A bookstore chain in Hungary, Lira Konyv has been fined 250,000 forints (around 102.000 ISK) for selling a children’s book (originally written as two books) by writer Lawrence Schimel, Micsoda család!, that depicts families headed by same-sex parents. The reason given for the fine was that the bookstore broke consumer protection rules by failing to warn customers that the book contained “content which deviates from the norm”.
“It was fined using not the new propaganda law, which went into effect the next day, but a consumer fraud law, claiming that the bookshop cheated customers by putting the book with other children’s books and not warning consumers that my book contained families different from the “normal”,” explains Lawrence.
He says he was surprised by this, especially by the fact that city officials in Budapest chose to “make this new attack on the day BEFORE the propaganda law came into effect.” But he thinks that this is primarily what these laws are trying to do. “The aim is to try and create fear and hate. The new propaganda law is so vague and unspecific,” he points out, “It is not clear: is it illegal to publish a book like mine? To sell it? What if a parent reads it to their own child?”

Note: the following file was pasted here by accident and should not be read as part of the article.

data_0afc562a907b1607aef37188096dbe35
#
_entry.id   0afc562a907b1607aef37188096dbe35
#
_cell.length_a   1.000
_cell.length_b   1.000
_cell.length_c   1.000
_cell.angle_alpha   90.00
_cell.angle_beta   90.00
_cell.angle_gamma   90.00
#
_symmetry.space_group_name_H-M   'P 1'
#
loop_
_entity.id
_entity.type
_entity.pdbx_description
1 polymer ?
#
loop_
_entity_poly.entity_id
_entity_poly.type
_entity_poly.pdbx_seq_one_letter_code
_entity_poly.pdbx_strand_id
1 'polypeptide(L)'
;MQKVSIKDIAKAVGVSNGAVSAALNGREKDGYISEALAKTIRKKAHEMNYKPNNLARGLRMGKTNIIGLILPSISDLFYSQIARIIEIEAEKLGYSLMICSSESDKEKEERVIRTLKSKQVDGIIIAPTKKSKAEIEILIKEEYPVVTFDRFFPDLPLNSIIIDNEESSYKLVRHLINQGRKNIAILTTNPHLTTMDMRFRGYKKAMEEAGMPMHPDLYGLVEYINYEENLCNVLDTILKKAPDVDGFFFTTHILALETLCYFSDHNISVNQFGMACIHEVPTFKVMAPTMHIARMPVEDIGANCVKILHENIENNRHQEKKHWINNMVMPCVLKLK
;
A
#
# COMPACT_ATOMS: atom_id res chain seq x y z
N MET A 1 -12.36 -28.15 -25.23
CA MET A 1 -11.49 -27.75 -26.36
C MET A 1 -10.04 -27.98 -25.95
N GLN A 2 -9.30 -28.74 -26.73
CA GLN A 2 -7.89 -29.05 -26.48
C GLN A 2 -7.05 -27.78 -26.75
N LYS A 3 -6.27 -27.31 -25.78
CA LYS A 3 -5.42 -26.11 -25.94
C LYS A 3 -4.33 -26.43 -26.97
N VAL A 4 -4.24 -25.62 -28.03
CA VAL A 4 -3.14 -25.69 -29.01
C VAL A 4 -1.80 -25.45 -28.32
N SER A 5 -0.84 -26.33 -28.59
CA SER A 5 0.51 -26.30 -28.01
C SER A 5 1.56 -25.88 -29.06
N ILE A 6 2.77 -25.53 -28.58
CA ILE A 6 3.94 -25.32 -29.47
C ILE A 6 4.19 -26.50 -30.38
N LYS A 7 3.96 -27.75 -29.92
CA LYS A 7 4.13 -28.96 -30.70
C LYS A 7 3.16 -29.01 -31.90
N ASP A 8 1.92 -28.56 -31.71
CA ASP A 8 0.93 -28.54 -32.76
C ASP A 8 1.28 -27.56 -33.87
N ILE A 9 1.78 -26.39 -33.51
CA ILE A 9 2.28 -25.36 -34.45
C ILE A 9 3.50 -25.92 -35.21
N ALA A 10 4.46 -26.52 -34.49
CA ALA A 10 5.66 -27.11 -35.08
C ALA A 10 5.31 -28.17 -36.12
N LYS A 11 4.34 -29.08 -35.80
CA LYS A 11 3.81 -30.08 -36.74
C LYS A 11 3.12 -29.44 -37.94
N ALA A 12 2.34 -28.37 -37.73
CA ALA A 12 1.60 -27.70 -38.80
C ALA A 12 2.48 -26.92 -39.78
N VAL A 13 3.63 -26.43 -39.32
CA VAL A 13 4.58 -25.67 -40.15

The aim is to try and create fear and hate
Shortly after publication, the beforementioned book was trashed on Hungarian television news channel Hír TV. “I was shocked,” Lawrence says about the incident, “but also amazed that they managed to devote an entire 40 minute program to attacking the books. The books are each 8 rhyming couplets, so the Hungarian edition, which publishes both books together, is 16 rhymes long. You could read the entire book hundreds of times in 40 minutes!”
Asked what he thinks of the new propaganda law, in general, Lawrence says it’s terrible, on so many levels. “It is equating homosexuality with criminality without actually saying that homosexuality is illegal.